Pharmaceutical companies are increasingly investing in automated visual inspection and sorting machines in order to replace subjective and costly manual sorting. These machines need to efficiently replace human hands by automatic mechanical manipulators, human eyes by digital video cameras, and most importantly and challenging, human brain by artificial intelligence, i.e. by complex software for image processing, analysis, understanding and decision making. Such technology is not easily understood, and it may not be 100% reliable when inspecting demanding products and/or specific defects, which significantly increases risks when considering investments in inspection technology.
Total life-cycle costs of an automated visual inspection machine may more than double the quoted price of the inspection machinery. The costs consist of investment and maintenance costs, which are straightforward, and also of operation and performance costs, which are more hidden.
The first of the hidden costs are operation costs. These costs are high, if the machine does not operate at declared capacity or has long downtimes due to tedious cleaning and changeover. The second and the most often overlooked hidden costs are performance costs, which originate from sub-optimal inspection quality. Inspection quality is the capability of the machine to correctly detect and sort the inspected products. Both, false rejection and false acceptance depend on product properties and on the design of the inspection machine, where inspection needs to be sensitive to specific defects and needs to tolerate the variations of acceptable products. High quality inspection with minimal false rejection and false acceptance is achieved with a reliable detection of not only straightforward defects (e.g. black dots, shape defects) but all defects, that can be critical, inﬂuencing the functionality of the product (e.g. lamination tendency or coating defects) or defects inﬂuencing the product identification (e.g. engraving or printing legibility), etc.
False rejection are all acceptable products sorted as defective. This is a direct and easily measureable cost, as the acceptable products are falsely rejected rather than accepted and sold.
False acceptance are all defective products sorted as acceptable. This is an indirect cost, which increases the risk of batch recalls and company reputation.
Risks related to automated visual inspection originate from a poor machine design and poor inspection quality! There are four risks with considerable consequences that should be acknowledged.
Bad inspection practices
When inspection machines have high false rejection rates, operators sometimes repeat inspection of the rejected products to recover some of the falsely rejected products. Such practice not only reduces the inspection capacity, but also violates the good manufacturing practices (GMP) and can lead to conflicts with the auditors and the regulatory authorities.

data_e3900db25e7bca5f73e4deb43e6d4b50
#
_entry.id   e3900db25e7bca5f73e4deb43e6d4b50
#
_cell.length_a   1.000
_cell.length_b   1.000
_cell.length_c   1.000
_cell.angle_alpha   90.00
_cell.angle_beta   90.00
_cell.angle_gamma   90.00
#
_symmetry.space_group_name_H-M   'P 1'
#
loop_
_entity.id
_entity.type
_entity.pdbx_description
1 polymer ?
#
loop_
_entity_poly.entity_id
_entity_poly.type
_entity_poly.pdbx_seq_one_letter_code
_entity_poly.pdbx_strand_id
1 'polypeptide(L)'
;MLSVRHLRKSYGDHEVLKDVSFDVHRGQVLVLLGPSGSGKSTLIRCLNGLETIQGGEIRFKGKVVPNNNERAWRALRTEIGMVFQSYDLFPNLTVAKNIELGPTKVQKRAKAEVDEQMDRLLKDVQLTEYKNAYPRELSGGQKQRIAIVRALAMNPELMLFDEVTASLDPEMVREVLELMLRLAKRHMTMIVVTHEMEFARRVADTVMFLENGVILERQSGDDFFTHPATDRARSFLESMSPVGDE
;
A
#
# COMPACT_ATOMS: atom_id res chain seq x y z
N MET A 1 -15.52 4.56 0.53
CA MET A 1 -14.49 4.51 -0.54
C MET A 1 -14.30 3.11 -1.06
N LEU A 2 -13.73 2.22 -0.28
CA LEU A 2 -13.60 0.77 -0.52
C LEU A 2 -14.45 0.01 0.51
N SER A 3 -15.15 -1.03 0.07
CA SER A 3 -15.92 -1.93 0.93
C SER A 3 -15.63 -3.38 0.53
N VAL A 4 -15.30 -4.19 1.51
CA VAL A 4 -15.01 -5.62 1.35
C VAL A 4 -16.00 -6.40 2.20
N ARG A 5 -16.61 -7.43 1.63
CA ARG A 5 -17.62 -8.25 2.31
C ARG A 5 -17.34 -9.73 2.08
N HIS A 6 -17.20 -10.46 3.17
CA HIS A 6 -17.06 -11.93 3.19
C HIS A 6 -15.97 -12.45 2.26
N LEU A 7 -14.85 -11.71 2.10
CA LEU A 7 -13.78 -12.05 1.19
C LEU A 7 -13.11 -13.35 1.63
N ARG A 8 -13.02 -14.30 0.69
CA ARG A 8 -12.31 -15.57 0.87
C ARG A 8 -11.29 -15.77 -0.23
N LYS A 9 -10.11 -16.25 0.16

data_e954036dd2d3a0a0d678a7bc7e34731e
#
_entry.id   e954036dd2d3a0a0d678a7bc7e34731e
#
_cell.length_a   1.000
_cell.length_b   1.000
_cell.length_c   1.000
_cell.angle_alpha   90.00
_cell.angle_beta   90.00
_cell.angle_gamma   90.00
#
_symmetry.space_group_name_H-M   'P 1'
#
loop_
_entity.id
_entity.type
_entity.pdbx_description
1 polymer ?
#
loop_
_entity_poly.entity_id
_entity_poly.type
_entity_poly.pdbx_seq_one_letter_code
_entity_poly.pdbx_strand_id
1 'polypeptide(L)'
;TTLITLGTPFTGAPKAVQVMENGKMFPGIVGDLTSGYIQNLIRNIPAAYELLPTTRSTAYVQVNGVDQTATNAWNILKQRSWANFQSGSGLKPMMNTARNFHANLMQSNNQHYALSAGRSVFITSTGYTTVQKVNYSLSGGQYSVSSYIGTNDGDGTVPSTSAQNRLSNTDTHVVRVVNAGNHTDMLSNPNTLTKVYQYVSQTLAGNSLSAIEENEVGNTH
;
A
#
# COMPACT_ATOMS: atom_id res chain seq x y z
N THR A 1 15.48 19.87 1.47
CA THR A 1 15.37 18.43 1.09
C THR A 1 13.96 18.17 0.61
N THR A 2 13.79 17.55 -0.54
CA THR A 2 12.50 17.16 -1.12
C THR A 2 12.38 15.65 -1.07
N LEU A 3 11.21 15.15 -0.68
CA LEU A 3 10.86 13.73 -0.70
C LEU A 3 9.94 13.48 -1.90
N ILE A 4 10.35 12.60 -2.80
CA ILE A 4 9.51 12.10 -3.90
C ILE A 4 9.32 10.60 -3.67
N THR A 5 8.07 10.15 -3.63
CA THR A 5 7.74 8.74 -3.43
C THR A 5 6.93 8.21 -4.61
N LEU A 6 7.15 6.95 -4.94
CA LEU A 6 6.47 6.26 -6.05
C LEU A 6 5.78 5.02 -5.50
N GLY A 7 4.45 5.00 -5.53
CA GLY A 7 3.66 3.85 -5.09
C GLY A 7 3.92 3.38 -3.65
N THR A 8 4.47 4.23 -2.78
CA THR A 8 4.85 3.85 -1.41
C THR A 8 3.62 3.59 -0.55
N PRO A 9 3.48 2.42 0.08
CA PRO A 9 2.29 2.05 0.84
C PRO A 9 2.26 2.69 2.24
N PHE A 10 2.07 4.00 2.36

Risk of human error during machine setting is high, if the operator needs to manually set or adjust any of the low-level machine parameters (e.g. illumination, camera, lens, mechanical settings, etc.). All these parameters are complex and correlated, with direct influence on the inspection quality, and require an in-depth technical knowledge. If the machine is not easy to use, the operators are less likely to become fully competent mastering the machine, despite training.
Visual inspection machines are validated measurement systems. If operators need to interfere with any of the low-level machine parameters to set or adjust the machine for operation, the machine may end up in a non-validated operating point. In such case, validated performance is ensured only with regular validation checks, which are often tedious and time-consuming. Optimally, an inspection machine should be validated throughout the whole life cycle, where annual or biennial validation checks are sufficient. This is only possible with a machine design, where the operator cannot change the machine parameters other than the inspection sensitivity according to required quality control.
False acceptance increases the risk of batch recalls and can put the reputation of the company at risk as well, while false rejection directly contributes to higher performance costs. Both risks contribute to performance costs, which were discussed in the previous chapter.
Automated visual inspection machines can and must be characterized by a number of important performance parameters:
It is recommended that the performance parameters are evaluated using a customer’s product, not a generic product provided by the equipment supplier. For trustworthy evaluation of machine performance, it is preferred to conduct the three key tests on sensitivity, selectivity and operation.
Sensitivity (defect detection tests)
Defect detection tests are tests, where machine sensitivity is measured for each individual defect type. These tests help with estimation of false acceptance risks and indirect performance costs.
Selectivity (false rejection tests)
False rejection tests measure the amount of good products sorted as defective for each inspected product. These tests help with estimation of direct performance costs.
Operation (long term running tests)
Long term running tests simulate an actual campaign with all relevant procedures, i.e. cleaning, machine setup and machine operation during product inspection. These tests help to identify possible pitfalls during machine operation, enable ergonomics checks and offer insight in actual inspection capacity.
Buying a quality inspection machine without considering the quality of its inspection is like buying a reference instrument without knowing its accuracy. Try before you buy. Manage your costs and risks by carefully considering and verifying all of the above listed performance parameters!
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